Should Congress stop meddling with the Iranian nuclear talks?

The White House says new sanctions could scuttle delicate nuclear negotiations — and possibly lead to war

(Image credit: (Mark Wilson/Getty Images))

For months, the White House has been pursuing historic talks with Iran to curtail that nation's nuclear ambitions. To spur those talks along, the administration agreed to ease some economic sanctions in exchange for Iran temporarily freezing aspects of its domestic nuclear program.

But many in Congress are trying to pass strict new sanctions despite stern objections from the White House, which says doing so would undercut — or completely derail — the nuclear talks. And though President Obama has said he will veto such a measure if it reaches his desk, 58 or 59 senators — including more than a dozen Democrats — support a proposed sanctions bill, putting the vote close to a veto-proof margin.

Lawmakers insist that their goal is not to impede the talks, but merely to prod Iran with a sharp stick. Tough sanctions, they say, are what brought Iran to the negotiating table in the first place, so tough sanctions are needed to ensure the Iranians see the process through.

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"The goal isn't to disrupt things," a Senate Democratic aide involved in the process told the Huffington Post last month, "it's to make Iran even more willing to make serious concessions by making them aware of what will happen if they don't."

Likewise, Sen. Richard Blumenthal (D-Conn.), a co-sponsor of the bill, says it is "meant to strengthen the president," and not to "in any way impede the ongoing negotiation."

The White House and many foreign policy experts don't see it that way.

Obama has implored Congress to back off and "allow the diplomats and technical experts to do their work," now that a six-month interim agreement, signed Sunday by Iran and the P5+1 powers, is in place. Administration officials have less diplomatically suggested that lawmakers backing the sanctions don't want a peaceful resolution at all, and are instead endorsing a "march toward war."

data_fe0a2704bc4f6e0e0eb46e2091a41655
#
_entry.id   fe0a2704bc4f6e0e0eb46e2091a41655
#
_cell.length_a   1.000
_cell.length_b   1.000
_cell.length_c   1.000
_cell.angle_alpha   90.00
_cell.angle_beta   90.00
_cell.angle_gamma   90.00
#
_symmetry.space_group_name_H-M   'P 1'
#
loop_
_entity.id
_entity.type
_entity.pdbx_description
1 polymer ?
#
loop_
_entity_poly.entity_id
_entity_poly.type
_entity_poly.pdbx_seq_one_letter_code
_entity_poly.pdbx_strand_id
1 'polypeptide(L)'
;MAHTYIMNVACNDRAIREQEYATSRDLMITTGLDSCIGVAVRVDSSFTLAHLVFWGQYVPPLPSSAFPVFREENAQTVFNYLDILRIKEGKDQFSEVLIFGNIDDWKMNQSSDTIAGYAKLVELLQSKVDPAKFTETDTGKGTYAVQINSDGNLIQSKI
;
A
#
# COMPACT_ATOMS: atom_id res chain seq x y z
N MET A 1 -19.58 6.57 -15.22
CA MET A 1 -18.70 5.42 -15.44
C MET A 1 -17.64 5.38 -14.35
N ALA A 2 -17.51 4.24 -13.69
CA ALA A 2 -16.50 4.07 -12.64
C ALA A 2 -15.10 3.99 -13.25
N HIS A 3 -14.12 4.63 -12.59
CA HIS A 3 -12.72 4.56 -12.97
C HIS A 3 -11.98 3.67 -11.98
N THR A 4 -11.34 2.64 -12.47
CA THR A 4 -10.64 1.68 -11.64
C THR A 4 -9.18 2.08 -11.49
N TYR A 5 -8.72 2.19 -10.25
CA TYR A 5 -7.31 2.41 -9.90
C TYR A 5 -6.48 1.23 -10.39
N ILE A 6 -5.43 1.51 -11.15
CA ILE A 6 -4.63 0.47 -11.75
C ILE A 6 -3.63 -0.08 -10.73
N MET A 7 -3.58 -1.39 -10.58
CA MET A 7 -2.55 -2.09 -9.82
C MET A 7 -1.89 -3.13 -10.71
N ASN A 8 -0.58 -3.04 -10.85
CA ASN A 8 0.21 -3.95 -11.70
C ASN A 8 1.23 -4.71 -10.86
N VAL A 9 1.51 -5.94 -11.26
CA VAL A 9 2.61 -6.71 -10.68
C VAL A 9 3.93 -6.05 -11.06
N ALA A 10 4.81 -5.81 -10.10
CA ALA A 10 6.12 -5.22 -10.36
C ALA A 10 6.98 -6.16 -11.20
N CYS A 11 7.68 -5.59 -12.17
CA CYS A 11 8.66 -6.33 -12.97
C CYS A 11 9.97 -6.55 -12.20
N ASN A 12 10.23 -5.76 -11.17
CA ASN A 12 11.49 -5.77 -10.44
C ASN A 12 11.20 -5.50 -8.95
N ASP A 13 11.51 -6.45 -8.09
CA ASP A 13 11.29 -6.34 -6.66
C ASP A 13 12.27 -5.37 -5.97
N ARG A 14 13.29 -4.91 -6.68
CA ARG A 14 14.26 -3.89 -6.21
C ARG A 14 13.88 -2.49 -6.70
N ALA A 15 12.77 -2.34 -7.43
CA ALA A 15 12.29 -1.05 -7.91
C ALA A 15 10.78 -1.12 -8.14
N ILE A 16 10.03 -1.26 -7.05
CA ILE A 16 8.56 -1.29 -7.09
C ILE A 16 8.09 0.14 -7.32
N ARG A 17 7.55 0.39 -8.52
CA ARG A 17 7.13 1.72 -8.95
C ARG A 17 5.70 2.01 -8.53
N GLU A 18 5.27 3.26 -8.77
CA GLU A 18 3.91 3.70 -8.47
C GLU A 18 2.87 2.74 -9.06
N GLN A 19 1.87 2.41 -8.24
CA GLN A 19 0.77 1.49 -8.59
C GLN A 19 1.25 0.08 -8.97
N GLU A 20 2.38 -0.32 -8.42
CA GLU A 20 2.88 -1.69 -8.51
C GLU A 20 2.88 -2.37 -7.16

James Fallows makes a similar argument in The Atlantic, writing that "derailment is what seems to be underway in the Senate right now."

Republicans led by [Minority Leader] Mitch McConnell [R-Ky.] are pushing for a sanctions bill that is universally recognized (except by its sponsors) as a poison pill for the current negotiations. Fine; opposing the administration is the GOP's default position.

But a striking number of Democrats have joined them, for no evident reason other than AIPAC's [The American Israel Public Affairs Committee's] wholehearted, priority-one support for the sanctions bill... In the long run, these Democrats are not in a tenable position. Or not a good one. They are opposing what their president, his secretaries of state and defense, our normal major allies, and even the Russians and Chinese view as a step toward peace. And their stated reason for doing so — that new sanction threats will "help" the negotiations, even though every American, French, British, German, etc., and Iranian figure involved in the talks says the reverse — doesn't pass the straight-face test. [The Atlantic]

Proponents of additional sanctions retort that there is no guarantee a lasting agreement will result from the interim one. They say Iran is playing a familiar game: Stringing the U.S. and its Western allies along, buying time for its nuclear program, and weakening the sanctions regime.

"There's a major question that we've got to ask," says Sen. Mark Kirk (R-Ill.) "As we release billions of dollars to the Iranians, are we going to get more Iranian policy? More terrorism? I would think so."

Still, Bloomberg's Jeffrey Goldberg — a self-described Iran hawk — argues that sanctions and the threat of military action have already had their intended effect: They've made Iran willing to at least talk about a deal. Piling on more sanctions now, he says, could erode that progress and "move the U.S. closer to war with Iran and, crucially, make Iran appear — even to many of the U.S.'s allies — to be the victim of American intransigence, even aggression."

If the negotiations break down, the "most plausible alternative left to stop Iran [from obtaining a nuke] would be a preventative military strike, either by the U.S. or by Israel," he adds. "Such a strike might end in disaster. While it could set back (though not destroy) Iran's nuclear program, it could also lead to the complete collapse of whatever sanctions remained in place."

The whole debate could wind up moot.

It's unclear if Democrats would really follow through with such a huge slap to Obama's authority, or if their noise is just pre-election posturing. Plus, Senate Majority Leader Harry Reid (D-Nev.) has indicated he may not bring the sanctions up for a vote.

Furthermore, House Republicans may have inadvertently killed the Senate's efforts by saying they could bring the bill up in their chamber; co-opting the plan would give it a partisan whiff that could turn off some on-the-fence Democrats.

Reid may be the White House's best friend on the issue. The push for more sanctions hasn't gone away in the face of a veto threat, and he may be the only one who can keep it from bringing it to that point.

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